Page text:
2. Key “2”: Immediately resets RED missile state to AIMING and places it back at its original position
    3. Key “Left Shift – R”: Repopulate all simulation parameters from the conffile. The changes should immediately affect the system
    4. Key “P”: Prints current RED Trajectory information
    5. Key “D”: Prints current Sensor information
    6. Key “S”: Rotates the Radar Dish (and correspondingly the Radar Sensor) by 5 degrees CCW
    7. Key “LSHIFT – S”: Rotates the Radar Dish (and correspondingly the Radar Sensor) by 5 degrees CW
    8. Key “V”: Toggle visibility of radar wedge.
    9. Key “T”: Toggle on/off Camera’s real time tracking of missile when enabled

Interface / Design Requirements

Any WO* can be added to the Radar’s scan list. Once added, if that WO appears within the wedge, the radar will report it upon each pulse return. Read the comments in the header file of WORadarSensor.h; you will likely have to read them several times throughout your iterative implementation in order for the design to make sense.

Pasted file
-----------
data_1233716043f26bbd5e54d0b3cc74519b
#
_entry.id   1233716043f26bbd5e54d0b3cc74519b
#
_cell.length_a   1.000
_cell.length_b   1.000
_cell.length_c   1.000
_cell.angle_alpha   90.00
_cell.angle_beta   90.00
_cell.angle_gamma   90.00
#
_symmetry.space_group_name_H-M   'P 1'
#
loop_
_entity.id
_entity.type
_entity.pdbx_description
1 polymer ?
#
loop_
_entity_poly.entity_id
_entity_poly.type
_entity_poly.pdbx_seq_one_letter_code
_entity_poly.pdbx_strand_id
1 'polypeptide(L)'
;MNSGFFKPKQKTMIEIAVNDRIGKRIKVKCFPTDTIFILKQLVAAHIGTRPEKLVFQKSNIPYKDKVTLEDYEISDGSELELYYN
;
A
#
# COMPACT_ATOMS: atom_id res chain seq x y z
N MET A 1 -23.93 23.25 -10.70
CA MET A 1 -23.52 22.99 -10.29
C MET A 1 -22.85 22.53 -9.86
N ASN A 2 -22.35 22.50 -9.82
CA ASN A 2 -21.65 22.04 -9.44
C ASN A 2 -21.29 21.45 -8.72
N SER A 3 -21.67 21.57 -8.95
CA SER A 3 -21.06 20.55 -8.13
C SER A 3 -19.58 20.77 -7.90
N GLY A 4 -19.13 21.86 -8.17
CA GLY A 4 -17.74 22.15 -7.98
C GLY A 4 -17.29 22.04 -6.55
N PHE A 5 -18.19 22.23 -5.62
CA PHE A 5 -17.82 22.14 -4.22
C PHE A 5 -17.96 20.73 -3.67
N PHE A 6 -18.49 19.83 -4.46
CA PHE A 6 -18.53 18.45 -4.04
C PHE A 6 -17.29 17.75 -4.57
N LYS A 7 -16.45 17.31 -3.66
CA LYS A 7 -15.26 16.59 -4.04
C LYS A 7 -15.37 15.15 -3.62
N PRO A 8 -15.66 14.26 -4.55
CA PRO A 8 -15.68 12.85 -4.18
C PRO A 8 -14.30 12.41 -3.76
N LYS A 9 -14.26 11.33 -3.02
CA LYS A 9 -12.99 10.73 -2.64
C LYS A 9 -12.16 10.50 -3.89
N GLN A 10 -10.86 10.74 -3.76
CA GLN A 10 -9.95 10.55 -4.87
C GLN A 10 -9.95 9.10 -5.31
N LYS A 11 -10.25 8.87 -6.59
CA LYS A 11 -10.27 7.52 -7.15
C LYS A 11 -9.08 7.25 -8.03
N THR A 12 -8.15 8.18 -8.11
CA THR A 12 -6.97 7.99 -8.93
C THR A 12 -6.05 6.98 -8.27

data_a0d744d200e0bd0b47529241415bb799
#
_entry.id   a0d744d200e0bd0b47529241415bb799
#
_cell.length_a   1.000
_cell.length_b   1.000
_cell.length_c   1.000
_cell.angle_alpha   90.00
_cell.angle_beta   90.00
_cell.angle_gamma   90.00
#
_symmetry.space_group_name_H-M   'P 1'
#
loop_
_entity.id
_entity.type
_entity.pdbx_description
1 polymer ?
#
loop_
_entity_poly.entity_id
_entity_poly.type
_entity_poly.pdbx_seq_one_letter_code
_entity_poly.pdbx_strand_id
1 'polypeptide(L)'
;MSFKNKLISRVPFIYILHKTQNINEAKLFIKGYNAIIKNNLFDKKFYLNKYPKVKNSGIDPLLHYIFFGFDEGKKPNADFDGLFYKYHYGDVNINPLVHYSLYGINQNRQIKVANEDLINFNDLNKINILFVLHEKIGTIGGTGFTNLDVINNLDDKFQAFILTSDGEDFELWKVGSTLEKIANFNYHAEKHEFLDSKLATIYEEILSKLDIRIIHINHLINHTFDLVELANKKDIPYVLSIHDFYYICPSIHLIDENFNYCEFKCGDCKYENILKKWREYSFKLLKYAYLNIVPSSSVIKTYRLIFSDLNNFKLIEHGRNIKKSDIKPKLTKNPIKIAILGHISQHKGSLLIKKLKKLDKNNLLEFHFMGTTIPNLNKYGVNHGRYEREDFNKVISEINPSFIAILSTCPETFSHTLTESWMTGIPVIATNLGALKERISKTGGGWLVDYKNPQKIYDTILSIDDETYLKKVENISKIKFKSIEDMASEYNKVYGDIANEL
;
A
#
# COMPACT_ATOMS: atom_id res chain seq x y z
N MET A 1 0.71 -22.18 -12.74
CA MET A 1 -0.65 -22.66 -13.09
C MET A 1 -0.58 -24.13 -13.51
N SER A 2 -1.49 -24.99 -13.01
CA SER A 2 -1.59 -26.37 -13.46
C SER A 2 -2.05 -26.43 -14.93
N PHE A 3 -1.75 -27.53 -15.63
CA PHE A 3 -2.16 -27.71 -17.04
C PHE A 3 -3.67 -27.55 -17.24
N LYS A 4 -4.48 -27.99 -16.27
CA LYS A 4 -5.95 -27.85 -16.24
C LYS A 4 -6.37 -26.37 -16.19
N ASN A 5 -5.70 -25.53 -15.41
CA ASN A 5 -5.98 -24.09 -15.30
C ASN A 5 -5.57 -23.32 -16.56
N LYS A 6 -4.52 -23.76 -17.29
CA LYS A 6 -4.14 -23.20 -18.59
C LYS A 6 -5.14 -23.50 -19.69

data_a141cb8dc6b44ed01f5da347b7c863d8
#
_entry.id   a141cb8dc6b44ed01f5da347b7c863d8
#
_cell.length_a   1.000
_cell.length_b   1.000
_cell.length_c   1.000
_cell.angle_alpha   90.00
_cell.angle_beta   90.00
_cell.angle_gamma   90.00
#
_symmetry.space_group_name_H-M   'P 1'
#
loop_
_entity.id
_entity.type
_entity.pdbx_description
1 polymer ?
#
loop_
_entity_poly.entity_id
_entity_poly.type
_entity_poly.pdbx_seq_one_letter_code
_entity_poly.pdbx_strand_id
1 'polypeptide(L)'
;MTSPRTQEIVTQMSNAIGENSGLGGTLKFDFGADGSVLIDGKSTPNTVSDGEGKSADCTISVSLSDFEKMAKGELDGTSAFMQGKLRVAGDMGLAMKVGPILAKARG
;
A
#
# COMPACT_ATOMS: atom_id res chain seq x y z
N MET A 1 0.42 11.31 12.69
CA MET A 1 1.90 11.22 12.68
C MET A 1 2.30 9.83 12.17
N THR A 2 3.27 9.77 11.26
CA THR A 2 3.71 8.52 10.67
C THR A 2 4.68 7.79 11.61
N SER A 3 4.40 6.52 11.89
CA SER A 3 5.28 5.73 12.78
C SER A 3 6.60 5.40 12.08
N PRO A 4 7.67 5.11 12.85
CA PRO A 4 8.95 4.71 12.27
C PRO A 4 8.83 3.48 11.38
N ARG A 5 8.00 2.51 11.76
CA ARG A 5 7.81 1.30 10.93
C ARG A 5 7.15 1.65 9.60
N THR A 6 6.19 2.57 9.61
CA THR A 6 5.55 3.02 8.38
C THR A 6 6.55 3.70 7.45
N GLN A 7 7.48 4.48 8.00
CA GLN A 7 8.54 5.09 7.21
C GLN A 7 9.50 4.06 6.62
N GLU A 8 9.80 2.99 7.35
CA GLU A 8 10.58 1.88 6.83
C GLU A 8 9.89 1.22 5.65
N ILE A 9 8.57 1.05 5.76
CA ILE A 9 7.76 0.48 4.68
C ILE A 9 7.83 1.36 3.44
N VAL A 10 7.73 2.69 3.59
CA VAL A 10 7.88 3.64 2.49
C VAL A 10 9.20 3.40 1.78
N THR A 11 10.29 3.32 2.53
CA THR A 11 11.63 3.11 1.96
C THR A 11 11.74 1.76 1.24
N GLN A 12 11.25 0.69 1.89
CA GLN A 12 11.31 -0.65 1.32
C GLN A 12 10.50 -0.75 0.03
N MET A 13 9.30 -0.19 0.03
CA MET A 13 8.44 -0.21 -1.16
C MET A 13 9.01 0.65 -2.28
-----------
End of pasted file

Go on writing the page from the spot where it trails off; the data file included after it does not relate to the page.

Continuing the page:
The radar sensor is designed to be modular – the algorithm to filter the raw sensed data is encapsulated as a Strategy Pattern via an std::function<> (RadarCallback_onFilterRawScanData). In this same way, the final sensed position is made available through another std::function<> (RadarCallback_onScanDataAvailable). If a user would like to receive tracking information from the radar, one can subscribe to the radar (void WORadarSensor::subscribeToRadarTrackingInfo( const RadarCallback_onScanDataAvailable& processedDataFunc )).


Since the radar manufacturer has supplied us their implementation, there are areas of the code that we cannot modify; for example, let’s consider:

void WORadarSensor::onUpdateWO()


//Do NOT modify this code – manufacturer supplied


std::vector<WO*> targets = this->scanForTargetsWithinCurrentWedge();

this->processScanData( targets, std::chrono::system_clock::now() );